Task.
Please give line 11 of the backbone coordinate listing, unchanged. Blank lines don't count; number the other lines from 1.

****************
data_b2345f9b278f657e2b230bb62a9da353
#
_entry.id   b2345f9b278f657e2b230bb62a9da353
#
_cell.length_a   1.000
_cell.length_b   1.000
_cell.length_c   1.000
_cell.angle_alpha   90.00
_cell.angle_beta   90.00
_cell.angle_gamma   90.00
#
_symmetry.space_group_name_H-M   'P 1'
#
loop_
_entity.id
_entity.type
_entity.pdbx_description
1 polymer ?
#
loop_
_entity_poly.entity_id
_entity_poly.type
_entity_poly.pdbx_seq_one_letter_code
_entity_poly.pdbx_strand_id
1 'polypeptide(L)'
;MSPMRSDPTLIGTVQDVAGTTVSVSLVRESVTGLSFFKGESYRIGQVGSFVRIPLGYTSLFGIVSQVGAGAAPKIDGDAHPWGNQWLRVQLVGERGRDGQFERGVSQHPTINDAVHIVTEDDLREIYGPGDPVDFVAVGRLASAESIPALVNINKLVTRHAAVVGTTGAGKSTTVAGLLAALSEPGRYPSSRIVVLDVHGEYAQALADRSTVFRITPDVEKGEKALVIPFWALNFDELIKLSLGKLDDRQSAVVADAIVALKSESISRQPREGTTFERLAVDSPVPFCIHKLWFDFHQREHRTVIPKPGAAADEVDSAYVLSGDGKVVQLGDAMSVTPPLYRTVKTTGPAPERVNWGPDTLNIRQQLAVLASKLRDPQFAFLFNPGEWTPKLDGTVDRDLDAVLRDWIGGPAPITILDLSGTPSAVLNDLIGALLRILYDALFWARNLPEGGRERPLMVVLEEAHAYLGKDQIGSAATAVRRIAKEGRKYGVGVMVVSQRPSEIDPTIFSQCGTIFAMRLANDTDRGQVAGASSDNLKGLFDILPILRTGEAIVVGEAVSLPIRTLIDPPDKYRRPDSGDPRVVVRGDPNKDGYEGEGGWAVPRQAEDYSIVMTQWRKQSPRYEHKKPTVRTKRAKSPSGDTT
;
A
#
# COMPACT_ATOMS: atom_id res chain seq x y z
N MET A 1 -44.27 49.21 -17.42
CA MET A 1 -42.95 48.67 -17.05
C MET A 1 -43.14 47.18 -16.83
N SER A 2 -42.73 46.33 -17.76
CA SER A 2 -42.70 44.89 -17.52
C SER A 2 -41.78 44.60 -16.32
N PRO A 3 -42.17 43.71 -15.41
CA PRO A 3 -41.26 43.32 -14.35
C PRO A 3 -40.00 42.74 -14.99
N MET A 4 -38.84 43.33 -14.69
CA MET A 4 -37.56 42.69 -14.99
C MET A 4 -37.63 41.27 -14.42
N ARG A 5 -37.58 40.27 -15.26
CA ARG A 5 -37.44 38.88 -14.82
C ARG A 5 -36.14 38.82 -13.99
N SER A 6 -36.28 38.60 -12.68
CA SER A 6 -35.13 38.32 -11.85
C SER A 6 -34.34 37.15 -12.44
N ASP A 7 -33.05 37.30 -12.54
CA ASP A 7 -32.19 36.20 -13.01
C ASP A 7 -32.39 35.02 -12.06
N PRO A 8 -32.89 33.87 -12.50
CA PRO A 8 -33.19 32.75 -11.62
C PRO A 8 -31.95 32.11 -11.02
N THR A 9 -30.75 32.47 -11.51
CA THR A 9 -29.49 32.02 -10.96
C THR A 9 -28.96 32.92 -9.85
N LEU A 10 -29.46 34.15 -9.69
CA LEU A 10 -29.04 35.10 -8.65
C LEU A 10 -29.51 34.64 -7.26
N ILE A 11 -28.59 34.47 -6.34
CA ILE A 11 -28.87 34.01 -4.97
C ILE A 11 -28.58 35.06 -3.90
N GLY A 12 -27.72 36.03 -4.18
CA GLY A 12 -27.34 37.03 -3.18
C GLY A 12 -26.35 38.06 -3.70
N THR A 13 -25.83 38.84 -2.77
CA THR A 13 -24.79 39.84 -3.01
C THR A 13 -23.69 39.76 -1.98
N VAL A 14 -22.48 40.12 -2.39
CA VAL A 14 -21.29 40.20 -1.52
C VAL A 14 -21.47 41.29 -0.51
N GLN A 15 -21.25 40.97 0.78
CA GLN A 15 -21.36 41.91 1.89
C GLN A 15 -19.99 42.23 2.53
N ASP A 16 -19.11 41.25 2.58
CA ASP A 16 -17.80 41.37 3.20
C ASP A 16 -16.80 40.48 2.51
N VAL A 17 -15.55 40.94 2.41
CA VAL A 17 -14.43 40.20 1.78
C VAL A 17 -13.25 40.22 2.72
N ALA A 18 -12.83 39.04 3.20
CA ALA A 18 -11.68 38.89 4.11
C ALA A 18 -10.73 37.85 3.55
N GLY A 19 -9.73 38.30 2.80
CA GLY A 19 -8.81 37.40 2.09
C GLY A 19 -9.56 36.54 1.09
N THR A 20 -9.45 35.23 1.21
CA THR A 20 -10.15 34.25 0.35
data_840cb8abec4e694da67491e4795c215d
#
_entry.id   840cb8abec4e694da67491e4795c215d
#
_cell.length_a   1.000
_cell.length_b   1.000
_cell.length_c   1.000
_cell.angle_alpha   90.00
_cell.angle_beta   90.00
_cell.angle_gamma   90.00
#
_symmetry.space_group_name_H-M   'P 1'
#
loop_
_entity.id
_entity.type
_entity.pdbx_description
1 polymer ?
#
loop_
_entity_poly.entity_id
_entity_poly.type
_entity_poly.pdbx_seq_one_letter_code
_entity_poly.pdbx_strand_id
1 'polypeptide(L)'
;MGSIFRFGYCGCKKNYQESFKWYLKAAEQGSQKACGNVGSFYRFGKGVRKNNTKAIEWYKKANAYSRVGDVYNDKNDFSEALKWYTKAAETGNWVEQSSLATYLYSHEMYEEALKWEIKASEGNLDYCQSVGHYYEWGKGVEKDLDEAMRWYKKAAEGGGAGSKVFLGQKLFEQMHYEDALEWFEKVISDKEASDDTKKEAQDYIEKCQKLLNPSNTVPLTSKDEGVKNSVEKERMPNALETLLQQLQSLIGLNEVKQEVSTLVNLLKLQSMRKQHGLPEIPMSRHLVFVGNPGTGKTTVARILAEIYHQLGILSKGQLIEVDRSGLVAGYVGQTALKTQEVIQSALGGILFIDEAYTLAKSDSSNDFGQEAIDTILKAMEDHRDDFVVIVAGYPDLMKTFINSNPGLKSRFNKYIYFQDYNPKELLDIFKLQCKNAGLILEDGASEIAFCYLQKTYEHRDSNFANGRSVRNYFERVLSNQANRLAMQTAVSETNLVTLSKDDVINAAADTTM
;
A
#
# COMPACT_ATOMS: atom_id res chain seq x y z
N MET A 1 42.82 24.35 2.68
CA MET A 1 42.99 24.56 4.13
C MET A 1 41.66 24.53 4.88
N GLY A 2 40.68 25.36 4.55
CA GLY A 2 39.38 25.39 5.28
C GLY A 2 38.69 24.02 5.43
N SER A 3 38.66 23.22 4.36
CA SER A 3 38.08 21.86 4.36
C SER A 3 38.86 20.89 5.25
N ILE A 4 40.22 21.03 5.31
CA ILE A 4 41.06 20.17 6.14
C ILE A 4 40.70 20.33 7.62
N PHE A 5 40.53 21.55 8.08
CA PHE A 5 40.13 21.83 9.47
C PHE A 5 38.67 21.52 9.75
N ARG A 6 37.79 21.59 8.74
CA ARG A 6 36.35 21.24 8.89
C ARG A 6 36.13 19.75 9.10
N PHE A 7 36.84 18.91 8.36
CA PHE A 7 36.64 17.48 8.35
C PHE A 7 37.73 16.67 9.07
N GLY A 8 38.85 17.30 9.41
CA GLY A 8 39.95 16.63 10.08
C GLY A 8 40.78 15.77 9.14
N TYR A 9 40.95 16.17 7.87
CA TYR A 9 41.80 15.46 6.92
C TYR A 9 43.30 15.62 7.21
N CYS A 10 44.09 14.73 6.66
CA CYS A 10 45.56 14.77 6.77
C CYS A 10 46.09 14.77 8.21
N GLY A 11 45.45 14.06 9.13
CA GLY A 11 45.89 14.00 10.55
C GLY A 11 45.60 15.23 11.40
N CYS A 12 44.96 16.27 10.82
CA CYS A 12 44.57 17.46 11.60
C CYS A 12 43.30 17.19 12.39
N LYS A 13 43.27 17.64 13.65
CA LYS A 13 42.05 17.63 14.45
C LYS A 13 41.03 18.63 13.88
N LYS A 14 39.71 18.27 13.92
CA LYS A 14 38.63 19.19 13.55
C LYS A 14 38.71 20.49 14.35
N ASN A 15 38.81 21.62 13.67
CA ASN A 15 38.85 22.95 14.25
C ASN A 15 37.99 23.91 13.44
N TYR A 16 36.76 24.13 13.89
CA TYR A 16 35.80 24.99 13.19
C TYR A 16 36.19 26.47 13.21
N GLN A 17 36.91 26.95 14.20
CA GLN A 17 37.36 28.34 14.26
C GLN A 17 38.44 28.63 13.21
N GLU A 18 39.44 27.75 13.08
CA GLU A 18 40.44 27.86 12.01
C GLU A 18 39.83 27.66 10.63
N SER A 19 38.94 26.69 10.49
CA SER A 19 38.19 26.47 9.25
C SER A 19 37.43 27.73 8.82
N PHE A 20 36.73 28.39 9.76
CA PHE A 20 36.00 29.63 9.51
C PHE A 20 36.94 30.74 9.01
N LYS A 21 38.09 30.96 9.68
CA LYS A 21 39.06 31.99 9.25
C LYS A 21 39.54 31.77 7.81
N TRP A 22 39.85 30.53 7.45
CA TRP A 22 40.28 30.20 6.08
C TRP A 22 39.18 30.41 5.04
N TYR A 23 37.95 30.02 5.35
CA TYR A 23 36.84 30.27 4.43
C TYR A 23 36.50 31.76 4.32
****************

#